DARBCI officers on June 14, 1998 as ordered by the petitioner CDA on May 26, 1998, which
events have not yet occurred at the time the petition for certiorari was filed by the private
respondents with the RTC of Polomolok, South Cotabato, Branch 39.

Private respondents also denied that the filing by Investa of the petition for the declaration of
nullity of the orders and resolutions of petitioner CDA, with a prayer for temporary restraining
order with the RTC of Polomolok, South Cotabato, docketed therein as SP Civil Case No. 28,
constituted forum-shopping on their part. They pointed out that Investa has a separate juridical
personality from DARBCI and that, contrary to the claim of petitioner CDA, the former is not
represented by the lawyer of the private respondents.

By way of reply,[25] petitioner claims that Atty. Rogelio P. Madriaga was properly deputized,
among other lawyers, as Special Attorney by the Office of the Solicitor General to represent the
CDA in the instant petition pursuant to the letter[26] of Assistant Solicitor General Carlos N.
Ortega addressed to CDA Chairman Jose C. Medina, Jr. dated April 8, 1999. Likewise, the filing
of the instant petition was an official act of CDA Administrator Alberto P. Zingapan who was duly
appointed by the CDA Board of Administrators as chairman of the Oversight Committee on
Legal Matters per Resolution No. 201, S-1998.[27]
Meanwhile, on March 26, 1999, certain persons alleging to be incumbent officers and members
of the board of directors of DARBCI filed a motion to intervene in the instant petition which was
granted by this Court per its Resolution dated July 7, 1999.[28] In the same resolution, this
Court required both petitioner CDA and the private respondents in this case to file their
respective comments to the petition-in-intervention within ten (10) days from notice, but both
parties failed to comply to do so up to the present.

We note that the instant petition for review on certiorari suffers from a basic infirmity for lack of
the requisite imprimatur from the Office of the Solicitor General, hence, it is dismissible on that
ground. The general rule is that only the Solicitor General can bring or defend actions on behalf
of the Republic of the Philippines and that actions filed in the name of the Republic, or its
agencies and instrumentalities for that matter, if not initiated by the Solicitor General, will be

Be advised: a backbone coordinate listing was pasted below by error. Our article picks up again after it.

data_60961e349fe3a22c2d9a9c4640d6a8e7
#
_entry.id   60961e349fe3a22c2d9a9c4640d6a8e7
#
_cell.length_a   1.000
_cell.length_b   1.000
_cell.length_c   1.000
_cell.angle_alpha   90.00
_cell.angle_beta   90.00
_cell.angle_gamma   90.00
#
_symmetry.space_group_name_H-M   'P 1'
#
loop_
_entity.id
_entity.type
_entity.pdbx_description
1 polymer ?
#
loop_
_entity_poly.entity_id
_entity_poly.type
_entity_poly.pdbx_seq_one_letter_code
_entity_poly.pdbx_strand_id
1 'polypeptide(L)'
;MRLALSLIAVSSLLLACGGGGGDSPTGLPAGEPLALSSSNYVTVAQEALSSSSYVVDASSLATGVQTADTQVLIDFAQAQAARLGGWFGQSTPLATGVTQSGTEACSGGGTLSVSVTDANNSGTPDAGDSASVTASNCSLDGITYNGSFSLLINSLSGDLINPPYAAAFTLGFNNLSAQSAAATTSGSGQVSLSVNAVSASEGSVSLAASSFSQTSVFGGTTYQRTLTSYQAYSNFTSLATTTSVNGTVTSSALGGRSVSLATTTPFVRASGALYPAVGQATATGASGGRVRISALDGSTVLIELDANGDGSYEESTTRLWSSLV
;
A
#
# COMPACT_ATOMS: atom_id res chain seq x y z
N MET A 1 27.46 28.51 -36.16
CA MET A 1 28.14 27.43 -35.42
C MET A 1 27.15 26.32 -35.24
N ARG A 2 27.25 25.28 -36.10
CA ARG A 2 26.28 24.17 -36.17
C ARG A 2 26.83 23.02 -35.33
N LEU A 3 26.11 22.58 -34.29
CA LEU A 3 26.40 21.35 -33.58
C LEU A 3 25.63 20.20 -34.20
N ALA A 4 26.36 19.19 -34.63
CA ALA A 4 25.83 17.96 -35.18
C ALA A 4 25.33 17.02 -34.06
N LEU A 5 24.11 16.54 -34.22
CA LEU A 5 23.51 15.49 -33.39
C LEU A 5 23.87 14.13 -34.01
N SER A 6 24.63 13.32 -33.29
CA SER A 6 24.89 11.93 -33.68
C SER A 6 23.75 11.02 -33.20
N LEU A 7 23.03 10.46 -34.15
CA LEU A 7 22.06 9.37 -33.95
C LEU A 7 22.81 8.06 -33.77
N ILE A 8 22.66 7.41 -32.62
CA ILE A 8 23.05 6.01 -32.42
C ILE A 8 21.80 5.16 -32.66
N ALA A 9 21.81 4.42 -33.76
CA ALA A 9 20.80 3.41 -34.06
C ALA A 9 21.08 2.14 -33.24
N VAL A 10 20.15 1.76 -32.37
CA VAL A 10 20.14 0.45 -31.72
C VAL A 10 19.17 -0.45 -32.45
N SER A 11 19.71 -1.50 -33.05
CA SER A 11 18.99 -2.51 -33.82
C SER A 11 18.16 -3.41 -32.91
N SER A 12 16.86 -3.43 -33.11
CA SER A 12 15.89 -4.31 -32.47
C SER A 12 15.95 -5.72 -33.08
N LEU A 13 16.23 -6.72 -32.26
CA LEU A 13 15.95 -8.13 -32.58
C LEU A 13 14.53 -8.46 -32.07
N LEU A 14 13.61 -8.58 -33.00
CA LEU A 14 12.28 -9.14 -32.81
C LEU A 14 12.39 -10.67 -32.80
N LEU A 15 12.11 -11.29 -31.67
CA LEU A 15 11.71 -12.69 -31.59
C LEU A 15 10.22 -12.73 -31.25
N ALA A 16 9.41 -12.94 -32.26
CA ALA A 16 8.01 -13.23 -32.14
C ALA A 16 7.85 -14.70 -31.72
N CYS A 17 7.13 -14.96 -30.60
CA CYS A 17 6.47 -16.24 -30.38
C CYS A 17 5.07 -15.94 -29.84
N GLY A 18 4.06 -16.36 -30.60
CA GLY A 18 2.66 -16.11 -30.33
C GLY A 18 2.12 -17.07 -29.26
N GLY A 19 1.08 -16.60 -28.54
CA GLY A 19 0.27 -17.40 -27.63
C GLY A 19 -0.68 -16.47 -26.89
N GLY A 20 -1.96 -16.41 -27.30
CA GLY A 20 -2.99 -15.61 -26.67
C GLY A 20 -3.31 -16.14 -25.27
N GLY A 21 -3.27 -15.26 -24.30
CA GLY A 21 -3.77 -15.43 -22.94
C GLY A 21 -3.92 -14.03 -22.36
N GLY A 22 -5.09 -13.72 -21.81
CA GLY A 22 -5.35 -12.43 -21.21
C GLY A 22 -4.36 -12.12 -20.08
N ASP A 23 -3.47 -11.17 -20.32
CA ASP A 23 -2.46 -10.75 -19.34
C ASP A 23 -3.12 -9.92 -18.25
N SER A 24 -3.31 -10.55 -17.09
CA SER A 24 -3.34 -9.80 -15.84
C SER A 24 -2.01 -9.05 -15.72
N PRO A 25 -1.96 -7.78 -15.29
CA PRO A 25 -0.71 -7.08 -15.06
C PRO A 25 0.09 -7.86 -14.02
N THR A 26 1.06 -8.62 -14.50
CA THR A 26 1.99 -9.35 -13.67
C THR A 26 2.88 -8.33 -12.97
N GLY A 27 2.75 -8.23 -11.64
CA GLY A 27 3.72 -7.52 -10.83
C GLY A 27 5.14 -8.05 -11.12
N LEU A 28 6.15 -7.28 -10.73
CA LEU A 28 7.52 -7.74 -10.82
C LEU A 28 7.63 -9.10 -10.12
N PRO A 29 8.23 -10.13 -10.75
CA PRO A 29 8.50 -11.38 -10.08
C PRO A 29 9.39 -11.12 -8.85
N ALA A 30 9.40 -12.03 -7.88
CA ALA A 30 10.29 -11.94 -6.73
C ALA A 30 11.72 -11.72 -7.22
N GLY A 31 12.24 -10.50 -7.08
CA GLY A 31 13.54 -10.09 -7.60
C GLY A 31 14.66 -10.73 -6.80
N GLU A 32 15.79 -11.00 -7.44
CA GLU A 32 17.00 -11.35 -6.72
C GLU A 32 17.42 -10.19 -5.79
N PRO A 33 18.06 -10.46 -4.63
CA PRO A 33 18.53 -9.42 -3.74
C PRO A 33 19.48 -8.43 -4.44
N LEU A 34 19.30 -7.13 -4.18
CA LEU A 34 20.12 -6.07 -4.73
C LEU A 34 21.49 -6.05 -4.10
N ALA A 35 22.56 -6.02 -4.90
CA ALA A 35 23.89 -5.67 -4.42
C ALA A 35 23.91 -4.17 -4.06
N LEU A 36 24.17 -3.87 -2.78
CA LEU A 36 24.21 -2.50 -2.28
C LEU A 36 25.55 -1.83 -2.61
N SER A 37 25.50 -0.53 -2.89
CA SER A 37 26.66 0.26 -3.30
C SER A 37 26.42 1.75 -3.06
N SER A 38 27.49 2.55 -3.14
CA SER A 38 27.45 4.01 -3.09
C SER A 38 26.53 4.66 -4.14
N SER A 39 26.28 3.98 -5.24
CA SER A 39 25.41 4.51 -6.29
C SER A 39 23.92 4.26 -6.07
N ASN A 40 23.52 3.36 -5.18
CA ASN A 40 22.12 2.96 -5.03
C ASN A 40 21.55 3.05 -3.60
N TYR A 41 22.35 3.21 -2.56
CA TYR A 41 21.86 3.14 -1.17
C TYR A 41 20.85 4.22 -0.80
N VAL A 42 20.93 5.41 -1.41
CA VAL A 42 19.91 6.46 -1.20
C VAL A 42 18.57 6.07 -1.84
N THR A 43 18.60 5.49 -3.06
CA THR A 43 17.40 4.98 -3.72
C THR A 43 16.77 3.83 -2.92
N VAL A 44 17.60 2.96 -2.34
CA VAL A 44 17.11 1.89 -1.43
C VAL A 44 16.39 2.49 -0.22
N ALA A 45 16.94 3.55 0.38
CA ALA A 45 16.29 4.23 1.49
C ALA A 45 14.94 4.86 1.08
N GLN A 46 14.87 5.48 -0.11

summarily dismissed.[29]

The authority of the Office of the Solicitor General to represent the Republic of the Philippines,
its agencies and instrumentalities, is embodied under Section 35(1), Chapter 12, Title III, Book
IV of the Administrative Code of 1987 which provides that:

SEC. 35. Powers and Functions.The Office of the Solicitor General shall represent the
Government of the Philippines, its agencies and intrumentalities and its officials and agents in
any litigation, proceeding, investigation or matter requiring the services of lawyers. When
authorized by the President or head of the office concerned, it shall also represent government
owned or controlled corporations. The Office of the Solicitor General shall constitute the law
office of the Government and, as such, shall discharge duties requiring the services of lawyers.
It shall have the following specific powers and functions:

(1) Represent the Government in the Supreme Court and the Court of Appeals in all criminal
proceedings; represent the Government and its officers in the Supreme Court, Court of Appeals,
and all other courts or tribunals in all civil actions and special proceedings in which the
Government or any officer thereof in his official capacity is a party.

The import of the above-quoted provision of the Administrative Code of 1987 is to impose upon
the Office of the Solicitor General the duty to appear as counsel for the Government, its
agencies and instrumentalites and its officials and agents before the Supreme Court, the Court
of Appeals, and all other courts and tribunals in any litigation, proceeding, investigation or matter
requiring the services of a lawyer. Its mandatory character was emphasized by this Court in the
case of Gonzales v. Chavez,[30] thus: